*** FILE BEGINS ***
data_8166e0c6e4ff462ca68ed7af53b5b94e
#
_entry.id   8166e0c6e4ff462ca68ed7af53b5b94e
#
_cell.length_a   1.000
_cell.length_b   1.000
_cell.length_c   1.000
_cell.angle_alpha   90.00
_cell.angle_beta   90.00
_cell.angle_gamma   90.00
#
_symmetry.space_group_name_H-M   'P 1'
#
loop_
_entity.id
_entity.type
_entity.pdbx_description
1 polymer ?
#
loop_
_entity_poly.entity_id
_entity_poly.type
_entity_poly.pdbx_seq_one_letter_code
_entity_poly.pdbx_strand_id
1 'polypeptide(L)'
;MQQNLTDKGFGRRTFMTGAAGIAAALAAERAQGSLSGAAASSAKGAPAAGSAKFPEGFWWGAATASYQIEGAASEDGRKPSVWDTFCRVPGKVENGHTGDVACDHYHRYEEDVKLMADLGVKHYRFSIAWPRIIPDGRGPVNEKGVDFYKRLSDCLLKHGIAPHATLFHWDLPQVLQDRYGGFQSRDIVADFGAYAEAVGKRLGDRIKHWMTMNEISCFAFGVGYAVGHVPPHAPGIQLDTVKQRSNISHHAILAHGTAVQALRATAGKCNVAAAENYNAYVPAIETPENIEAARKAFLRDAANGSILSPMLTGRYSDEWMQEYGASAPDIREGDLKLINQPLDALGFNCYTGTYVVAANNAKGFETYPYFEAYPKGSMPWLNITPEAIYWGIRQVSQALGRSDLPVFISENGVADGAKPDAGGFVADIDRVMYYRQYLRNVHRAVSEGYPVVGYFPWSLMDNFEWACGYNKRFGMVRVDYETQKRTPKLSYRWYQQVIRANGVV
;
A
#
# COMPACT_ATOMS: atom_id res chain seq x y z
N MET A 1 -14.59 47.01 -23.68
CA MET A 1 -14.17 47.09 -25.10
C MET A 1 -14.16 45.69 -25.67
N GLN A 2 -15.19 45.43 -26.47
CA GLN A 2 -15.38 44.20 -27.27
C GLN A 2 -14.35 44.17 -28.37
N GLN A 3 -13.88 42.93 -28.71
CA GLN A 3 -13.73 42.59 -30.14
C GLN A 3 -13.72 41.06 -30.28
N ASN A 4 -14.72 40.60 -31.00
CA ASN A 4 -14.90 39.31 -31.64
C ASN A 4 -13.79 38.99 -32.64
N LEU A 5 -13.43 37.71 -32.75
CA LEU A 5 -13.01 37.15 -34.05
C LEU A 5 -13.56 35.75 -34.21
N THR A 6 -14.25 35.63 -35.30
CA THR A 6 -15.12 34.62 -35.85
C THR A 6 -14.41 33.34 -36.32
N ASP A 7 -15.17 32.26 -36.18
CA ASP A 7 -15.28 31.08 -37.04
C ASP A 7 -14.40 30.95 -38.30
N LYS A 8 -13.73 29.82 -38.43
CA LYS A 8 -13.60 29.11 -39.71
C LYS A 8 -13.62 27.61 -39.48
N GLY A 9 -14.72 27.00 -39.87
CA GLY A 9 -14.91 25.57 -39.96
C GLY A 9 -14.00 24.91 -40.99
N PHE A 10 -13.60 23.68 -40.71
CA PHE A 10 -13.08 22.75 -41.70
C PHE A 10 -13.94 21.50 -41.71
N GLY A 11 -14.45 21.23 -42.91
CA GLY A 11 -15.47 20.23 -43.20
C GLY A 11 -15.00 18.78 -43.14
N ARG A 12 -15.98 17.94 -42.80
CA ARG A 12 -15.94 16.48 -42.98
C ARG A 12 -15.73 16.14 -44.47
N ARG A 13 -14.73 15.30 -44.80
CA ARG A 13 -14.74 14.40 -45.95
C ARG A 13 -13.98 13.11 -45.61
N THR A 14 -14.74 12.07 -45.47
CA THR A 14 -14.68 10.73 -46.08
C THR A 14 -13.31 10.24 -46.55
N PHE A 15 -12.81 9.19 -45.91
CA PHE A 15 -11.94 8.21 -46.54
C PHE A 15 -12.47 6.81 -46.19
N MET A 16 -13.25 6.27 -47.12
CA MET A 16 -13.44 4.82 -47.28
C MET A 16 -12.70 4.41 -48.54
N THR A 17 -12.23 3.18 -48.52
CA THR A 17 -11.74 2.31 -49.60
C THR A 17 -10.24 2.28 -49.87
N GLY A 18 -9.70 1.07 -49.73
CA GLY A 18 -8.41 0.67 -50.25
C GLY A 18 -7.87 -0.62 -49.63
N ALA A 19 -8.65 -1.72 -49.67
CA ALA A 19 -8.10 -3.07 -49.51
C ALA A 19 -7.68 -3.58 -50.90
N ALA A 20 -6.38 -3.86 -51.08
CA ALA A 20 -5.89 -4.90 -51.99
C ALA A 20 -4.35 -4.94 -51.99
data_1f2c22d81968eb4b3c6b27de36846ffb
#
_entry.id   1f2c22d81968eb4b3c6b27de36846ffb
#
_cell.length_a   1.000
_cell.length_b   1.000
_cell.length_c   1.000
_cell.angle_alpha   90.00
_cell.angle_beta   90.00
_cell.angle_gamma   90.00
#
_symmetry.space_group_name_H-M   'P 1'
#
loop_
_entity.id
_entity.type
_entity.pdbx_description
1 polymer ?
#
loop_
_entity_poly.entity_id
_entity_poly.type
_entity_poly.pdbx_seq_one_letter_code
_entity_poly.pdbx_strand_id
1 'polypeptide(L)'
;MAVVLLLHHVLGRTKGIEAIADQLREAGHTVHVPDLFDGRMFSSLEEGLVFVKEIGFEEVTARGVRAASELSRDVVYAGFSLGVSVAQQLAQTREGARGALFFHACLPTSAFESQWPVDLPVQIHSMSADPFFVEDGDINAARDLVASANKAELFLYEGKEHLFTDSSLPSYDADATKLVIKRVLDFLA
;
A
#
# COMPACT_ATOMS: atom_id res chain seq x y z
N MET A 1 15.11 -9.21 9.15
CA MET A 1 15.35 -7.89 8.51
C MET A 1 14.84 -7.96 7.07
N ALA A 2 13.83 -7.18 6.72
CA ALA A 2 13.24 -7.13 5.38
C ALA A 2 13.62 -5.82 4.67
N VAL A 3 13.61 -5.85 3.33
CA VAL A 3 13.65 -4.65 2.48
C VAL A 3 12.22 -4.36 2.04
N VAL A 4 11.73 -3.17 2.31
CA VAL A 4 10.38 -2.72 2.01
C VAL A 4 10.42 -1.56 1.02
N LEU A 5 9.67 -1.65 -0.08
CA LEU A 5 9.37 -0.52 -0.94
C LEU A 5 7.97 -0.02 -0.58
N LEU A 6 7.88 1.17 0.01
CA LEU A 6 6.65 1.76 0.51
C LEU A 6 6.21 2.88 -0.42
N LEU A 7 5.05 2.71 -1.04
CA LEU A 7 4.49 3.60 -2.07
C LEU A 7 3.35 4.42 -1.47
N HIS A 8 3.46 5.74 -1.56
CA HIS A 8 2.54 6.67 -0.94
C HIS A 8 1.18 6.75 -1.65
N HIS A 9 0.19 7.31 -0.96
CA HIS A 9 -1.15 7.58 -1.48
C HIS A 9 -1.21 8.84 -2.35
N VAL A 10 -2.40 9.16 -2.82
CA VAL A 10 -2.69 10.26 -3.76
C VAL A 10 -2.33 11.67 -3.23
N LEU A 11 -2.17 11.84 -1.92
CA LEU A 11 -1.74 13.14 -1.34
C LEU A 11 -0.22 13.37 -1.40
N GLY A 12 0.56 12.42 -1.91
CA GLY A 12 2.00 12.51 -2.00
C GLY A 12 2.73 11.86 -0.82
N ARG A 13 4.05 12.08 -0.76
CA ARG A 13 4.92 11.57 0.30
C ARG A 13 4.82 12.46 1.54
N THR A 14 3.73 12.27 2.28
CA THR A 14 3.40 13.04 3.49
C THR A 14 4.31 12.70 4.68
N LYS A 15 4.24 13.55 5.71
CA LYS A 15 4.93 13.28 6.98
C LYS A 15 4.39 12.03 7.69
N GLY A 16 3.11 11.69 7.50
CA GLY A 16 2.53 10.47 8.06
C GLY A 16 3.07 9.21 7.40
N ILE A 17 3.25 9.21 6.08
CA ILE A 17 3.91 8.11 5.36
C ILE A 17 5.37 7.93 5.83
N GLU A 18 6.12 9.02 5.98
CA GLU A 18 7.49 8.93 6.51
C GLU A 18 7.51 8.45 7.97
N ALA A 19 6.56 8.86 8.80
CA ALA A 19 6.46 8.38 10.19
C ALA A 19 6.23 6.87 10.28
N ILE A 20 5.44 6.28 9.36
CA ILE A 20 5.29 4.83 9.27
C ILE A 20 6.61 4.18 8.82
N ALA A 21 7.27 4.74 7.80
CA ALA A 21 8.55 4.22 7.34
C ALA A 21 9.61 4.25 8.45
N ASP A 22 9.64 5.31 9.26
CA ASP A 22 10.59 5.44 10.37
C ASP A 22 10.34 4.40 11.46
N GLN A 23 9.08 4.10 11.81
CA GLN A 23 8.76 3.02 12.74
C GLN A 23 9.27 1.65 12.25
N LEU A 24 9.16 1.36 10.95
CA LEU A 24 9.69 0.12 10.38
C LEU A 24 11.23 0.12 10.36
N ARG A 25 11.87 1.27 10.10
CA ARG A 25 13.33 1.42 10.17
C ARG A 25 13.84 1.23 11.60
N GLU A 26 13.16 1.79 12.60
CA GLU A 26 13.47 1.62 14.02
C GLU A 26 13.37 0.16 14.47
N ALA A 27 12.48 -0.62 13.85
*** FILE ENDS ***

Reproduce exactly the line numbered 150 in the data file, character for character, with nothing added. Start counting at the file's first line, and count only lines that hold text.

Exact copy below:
C VAL A 10 -2.33 11.67 -3.23